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Top civil servant moves to Ulster post amidst talk of direct rule

The News Letter reports that whilst Karen Bradley has convened yet another round of cross-party talks aimed at re-establishing devolution in Northern Ireland, evidence is mounting that the Government is preparing for direct rule.

First David Sterling, the head of the Northern Irish civil service – which is currently running the Province on auto-pilot absent any democratic masters to whom to report – told the House of Commons that “ministerial intervention” was needed if the Executive could not be re-constituted.

More significantly still Sue Gray, one of the most powerful people in the civil service and the so-called ‘sleaze buster’ who investigated Damian Green, is moving from the Cabinet Office to take over the Northern Irish Department of Finance. It writes of her Ulster connexion:

“Much remains unknown about the 60-year-old, who in the 1980s took a strikingly unorthodox career break to run a pub in Newry, a hotbed of IRA and security force activity.”

The Northern Irish Office is also recruiting a senior official to deal with two very controversial issues which, under devolution, are not its responsibility: same-sex marriage and abortion.

James Brokenshire’s stint as Secretary of State was hugely undermined by the Government’s apparent unwillingness even to contemplate direct rule, which gave him no leverage against Stormont’s recalcitrant parties. This week’s announcements might start focusing minds amongst DUP and Sinn Fein MLAs.

Meanwhile Gregory Campbell, a Democratic Unionist MP, has described a meeting with Bradley as “useful”. His party has actually called for direct rule, although the strong preference amongst its Assembly group and leadership would almost certainly be for the devolved institutions to return (on the right terms).

May wades into row over SNP’s policy on the Union Flag

The Prime Minister has intervened in a mounting row over the Scottish Government’s decision to bar public buildings from flying the Union Flag during royal events, the Scotsman reports.

A bizarre row over the changes has been unfolding on Twitter. Critics claim they are new; the SNP that they have been in place for years and that people simply hadn’t noticed. Now a spokesperson for Theresa May has stepped in to press the Nationalists on the point (the use of ‘Executive’ is a nice touch):

““It’s up to Nicola Sturgeon and the Scottish Executive to explain the reasons behind their decision,” the spokesman said. “The Prime Minister thinks [the Union flag] is an important symbol of our Union, and the Union is something that she believes in fiercely.””

In other news, the Times reports that an “overwhelming majority” of Scots believe that students from the European Union should start paying tuition fees after Brexit. Currently EU rules require that they be treated as domestic students, creating the situation whereby students from the rest of the UK pay fees in Scotland but those from overseas do not.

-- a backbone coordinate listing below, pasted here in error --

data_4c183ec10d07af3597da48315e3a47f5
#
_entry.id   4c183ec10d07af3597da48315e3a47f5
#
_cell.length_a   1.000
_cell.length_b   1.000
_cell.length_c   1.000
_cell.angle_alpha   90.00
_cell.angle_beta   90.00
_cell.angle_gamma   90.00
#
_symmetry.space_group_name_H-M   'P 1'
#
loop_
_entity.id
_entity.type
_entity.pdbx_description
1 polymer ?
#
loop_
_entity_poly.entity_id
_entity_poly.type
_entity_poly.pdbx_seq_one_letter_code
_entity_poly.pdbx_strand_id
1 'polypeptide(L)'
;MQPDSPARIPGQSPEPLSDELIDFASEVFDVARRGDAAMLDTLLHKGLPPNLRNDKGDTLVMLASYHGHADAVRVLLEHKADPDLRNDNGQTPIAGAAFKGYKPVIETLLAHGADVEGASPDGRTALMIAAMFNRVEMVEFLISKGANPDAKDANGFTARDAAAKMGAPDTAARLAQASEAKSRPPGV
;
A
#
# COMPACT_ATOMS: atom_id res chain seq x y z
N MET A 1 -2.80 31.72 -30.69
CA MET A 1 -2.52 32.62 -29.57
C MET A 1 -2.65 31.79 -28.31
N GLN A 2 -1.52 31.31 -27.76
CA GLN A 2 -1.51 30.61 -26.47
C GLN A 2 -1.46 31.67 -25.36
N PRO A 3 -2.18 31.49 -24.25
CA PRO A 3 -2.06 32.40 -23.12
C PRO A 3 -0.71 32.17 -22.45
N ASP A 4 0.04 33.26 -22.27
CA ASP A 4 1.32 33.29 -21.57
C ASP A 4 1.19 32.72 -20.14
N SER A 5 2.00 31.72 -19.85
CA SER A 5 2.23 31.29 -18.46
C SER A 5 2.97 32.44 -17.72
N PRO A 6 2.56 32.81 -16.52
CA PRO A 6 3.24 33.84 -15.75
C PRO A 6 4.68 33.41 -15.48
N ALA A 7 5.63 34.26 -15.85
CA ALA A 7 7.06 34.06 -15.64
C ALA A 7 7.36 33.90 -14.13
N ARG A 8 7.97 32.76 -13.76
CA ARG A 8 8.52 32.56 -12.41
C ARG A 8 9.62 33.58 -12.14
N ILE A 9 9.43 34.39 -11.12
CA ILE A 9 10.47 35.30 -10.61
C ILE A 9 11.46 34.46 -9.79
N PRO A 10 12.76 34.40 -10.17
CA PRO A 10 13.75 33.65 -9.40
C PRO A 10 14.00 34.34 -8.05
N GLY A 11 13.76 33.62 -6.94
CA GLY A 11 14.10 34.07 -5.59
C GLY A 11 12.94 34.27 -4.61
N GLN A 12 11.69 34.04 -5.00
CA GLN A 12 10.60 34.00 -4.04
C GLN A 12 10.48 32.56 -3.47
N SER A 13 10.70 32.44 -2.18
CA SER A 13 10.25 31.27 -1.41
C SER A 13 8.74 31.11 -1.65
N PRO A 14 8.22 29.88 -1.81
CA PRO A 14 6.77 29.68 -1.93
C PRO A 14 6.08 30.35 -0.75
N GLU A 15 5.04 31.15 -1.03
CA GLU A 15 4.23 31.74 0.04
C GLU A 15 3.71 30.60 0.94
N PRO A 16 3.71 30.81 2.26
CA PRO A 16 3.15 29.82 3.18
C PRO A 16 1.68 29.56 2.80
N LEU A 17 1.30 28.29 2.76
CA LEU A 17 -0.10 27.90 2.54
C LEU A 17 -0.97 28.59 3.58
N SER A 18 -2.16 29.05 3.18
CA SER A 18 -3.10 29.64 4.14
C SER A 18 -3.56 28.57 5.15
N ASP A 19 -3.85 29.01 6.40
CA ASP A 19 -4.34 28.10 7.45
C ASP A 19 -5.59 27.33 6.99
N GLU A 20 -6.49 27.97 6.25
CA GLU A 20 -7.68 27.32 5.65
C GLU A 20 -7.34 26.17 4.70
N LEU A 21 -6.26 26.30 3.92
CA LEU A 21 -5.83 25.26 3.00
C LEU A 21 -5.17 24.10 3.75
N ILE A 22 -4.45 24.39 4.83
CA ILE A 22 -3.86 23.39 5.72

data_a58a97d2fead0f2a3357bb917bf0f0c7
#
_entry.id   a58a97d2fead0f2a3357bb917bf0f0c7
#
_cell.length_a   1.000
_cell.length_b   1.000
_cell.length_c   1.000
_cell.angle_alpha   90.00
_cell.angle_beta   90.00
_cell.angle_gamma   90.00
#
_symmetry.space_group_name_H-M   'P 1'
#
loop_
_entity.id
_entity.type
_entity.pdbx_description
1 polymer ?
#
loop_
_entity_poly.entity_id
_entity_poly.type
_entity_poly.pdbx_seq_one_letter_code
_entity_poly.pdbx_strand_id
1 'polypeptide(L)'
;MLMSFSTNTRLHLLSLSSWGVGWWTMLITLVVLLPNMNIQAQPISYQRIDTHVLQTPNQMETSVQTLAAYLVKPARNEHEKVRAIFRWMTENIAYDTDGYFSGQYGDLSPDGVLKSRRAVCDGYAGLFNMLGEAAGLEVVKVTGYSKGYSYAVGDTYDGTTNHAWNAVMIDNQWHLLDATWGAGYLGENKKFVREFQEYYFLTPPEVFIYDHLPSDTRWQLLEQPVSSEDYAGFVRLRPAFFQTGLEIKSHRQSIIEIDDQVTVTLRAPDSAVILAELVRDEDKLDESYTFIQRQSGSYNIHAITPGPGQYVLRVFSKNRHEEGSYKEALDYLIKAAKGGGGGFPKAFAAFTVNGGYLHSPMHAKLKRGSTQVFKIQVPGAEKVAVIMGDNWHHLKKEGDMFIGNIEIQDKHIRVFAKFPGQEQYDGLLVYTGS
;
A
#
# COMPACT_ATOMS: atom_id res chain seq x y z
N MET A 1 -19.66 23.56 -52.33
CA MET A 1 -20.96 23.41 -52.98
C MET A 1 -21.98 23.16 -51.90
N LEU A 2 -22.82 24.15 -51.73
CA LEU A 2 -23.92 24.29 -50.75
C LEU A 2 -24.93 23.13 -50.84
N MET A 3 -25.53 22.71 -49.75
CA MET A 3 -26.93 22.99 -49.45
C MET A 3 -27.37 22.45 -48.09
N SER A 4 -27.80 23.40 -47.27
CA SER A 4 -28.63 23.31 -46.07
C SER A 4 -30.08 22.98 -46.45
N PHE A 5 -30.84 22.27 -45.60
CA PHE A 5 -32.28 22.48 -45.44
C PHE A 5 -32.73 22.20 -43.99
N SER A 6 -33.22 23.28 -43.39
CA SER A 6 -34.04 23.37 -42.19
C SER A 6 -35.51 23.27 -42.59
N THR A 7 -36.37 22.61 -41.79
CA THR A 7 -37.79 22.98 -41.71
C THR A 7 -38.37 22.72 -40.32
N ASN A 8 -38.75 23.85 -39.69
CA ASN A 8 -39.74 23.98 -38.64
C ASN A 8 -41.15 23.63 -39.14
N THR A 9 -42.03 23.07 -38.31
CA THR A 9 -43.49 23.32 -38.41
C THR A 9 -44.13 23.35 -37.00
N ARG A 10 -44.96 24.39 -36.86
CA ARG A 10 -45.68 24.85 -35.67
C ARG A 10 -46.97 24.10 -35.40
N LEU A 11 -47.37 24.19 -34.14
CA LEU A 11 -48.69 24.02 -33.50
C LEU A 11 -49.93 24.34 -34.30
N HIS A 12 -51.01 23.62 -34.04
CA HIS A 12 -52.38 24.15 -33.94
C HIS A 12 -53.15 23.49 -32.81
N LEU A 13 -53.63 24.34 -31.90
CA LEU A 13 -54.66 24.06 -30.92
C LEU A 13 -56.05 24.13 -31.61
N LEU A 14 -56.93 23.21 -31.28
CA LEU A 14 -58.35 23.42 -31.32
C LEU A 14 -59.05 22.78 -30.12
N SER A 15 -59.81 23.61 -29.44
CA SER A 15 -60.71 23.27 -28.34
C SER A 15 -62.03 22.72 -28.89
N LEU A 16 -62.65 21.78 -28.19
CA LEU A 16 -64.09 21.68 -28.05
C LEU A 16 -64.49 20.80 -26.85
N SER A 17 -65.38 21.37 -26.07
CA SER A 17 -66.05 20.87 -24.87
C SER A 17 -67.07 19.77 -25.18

Welsh Liberal Democrat accused of costing taxpayers thousands to save Jones

Kirsty Williams, the sole remaining Liberal Democrat in the Welsh Assembly, cost the taxpayer more than £5,000 when she cancelled an overseas visit that clashed with a crucial vote, according to the BBC.

Williams serves as Education Secretary in Carwyn Jones’ Labour-dominated administration in Cardiff Bay. Her cancelled visit coincided with a vote, forced by the Tories, on bullying allegations against the First Minister. The Welsh Conservatives have called the emails “a rare glimpse under the bonnet of the Welsh Government’s spin machine”.

Andrew RT Davies is also gearing up to try to defeat Jones over the “spiralling” cost of a road building project, Wales Online reports. Plaid Cymru have suggested that there may be an opportunity to defeat the Welsh Government in the Assembly if there is a vote on the future of the M4 relief road, whose cost currently stands at over £1.4 billion.

DUP dismissive of legal challenge to pact cash

The Democratic Unionists have dismissed threats by Gina Miller, the activist-litigant behind the Article 50 case, to mount a legal challenge to the Government’s deal with the Party for £1 billion of additional spending in Northern Ireland.

She wound down an earlier threat to take them to court after being told that the fund would be subject to Parliamentary authorisation. However, the learned this week that some of the money is already being spent, with ministers planning to seek ‘effectively retrospective’ approval next month instead.

The DUP insist that “anyone with an understanding of Parliamentary convention and practice will be satisfied that all proper procedures are being, and will be, followed.”

Elsewhere, a slightly strange alliance is brewing between Northern Irish unionists and Scottish nationalists in support of a bridge between the two countries.

Such a connexion – more practical than a tunnel due to the conditions of the North Channel – has long been a dream of many unionists as a way of better integrating Ulster into the rest of the United Kingdom, whilst its nationalist supporters tout it as a vital link in a ‘Celtic powerhouse’.

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